Medical housing using containers creates template for African developments
The Salam Centre in Soba, Khartoum houses what could be used as a template for modern African development in its newly constructed Medical Housing Compound. Constructed using ninety five 20ft-containers for housing and seven 40ft-containers for a cafeteria, the integration of local materials and high design level of retrofitting expresses a new level of affordable, sustainable architecture in the third world.
All of the containers used were those discarded on the building site of the Salam Centre itself. To the architects, Italian firm Studio tamassociati whose motto is 'socially responsible design', it seemed like the simplest solution to use the containers to provide required international staff housing.
The resultant housing compound, placed beside the hospital in the surroundings of the Nile river, is realized around a great courtyard full of mango trees. Each of the lodgings is 20 sq m and is realized with one and a half containers; lodgings are composed of bedroom, bathroom and a small veranda on the court side. The total delivery cost for the 60 lodgings and cafeteria at 468 €/sq m was 1.08million€. Comparatively this is around 150€/sq m cheaper than starter housing in the UK.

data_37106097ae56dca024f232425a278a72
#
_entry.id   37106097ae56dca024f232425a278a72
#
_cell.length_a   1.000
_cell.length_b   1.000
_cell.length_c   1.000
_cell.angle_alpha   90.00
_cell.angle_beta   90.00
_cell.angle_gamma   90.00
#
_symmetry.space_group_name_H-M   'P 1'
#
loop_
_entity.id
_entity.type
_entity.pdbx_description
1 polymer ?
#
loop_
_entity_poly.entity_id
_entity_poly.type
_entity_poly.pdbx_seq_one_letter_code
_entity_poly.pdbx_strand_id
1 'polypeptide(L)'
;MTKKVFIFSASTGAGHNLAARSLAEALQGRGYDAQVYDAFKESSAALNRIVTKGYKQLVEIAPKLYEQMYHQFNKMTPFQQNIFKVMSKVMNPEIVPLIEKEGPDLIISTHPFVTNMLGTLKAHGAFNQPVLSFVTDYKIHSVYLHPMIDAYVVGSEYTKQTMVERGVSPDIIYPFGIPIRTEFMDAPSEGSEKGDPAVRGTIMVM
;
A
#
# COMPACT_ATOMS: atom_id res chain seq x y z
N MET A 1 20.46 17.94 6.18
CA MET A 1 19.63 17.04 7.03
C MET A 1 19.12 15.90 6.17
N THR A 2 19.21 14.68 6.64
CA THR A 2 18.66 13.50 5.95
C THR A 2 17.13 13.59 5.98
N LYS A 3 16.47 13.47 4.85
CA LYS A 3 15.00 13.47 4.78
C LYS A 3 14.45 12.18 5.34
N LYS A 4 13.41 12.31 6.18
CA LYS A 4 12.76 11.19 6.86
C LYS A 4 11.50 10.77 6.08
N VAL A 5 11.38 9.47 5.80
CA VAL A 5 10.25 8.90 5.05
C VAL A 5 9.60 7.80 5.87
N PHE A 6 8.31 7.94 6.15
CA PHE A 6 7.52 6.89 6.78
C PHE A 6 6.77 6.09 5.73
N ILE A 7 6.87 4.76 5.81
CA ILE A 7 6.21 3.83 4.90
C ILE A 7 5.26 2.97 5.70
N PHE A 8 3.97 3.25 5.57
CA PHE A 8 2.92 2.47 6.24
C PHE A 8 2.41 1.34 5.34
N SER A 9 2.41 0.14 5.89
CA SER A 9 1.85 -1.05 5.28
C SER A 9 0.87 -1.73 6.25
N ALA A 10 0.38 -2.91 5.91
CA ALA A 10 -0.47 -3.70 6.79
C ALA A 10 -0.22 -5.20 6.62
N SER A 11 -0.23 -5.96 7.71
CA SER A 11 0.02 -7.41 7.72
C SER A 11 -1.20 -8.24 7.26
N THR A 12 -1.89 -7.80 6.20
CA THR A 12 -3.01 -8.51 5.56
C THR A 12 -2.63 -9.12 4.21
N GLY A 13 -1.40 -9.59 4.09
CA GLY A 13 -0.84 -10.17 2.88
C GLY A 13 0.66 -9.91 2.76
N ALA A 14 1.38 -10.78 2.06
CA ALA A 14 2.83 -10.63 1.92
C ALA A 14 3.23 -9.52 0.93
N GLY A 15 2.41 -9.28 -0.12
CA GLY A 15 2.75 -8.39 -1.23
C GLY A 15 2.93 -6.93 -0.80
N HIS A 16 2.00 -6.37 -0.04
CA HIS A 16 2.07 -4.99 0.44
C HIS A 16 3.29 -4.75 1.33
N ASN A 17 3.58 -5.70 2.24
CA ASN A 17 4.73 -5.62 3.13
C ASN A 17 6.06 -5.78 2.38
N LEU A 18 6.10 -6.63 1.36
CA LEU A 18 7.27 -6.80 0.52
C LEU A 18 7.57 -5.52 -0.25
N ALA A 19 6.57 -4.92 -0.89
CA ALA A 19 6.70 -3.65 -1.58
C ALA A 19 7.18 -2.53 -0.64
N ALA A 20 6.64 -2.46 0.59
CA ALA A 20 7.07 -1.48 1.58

With average high temperatures reaching 41 degrees centigrade in the hottest month of May, the architects innovated using verandas on each property with bamboo solar shades, allowing breezes to pass through. Furthermore the containers are insulated with a 'layer system'. Inside the container 5 cm insulating panels have been placed. The outside skin is realized with a second insulated roof and a bamboo brise-soleil panel system. In this way the sunrays never hit the containers. A huge energy saving is made without the need for powered air conditioning and the sun is utilised via solar panels to supply hot water for the entire compound.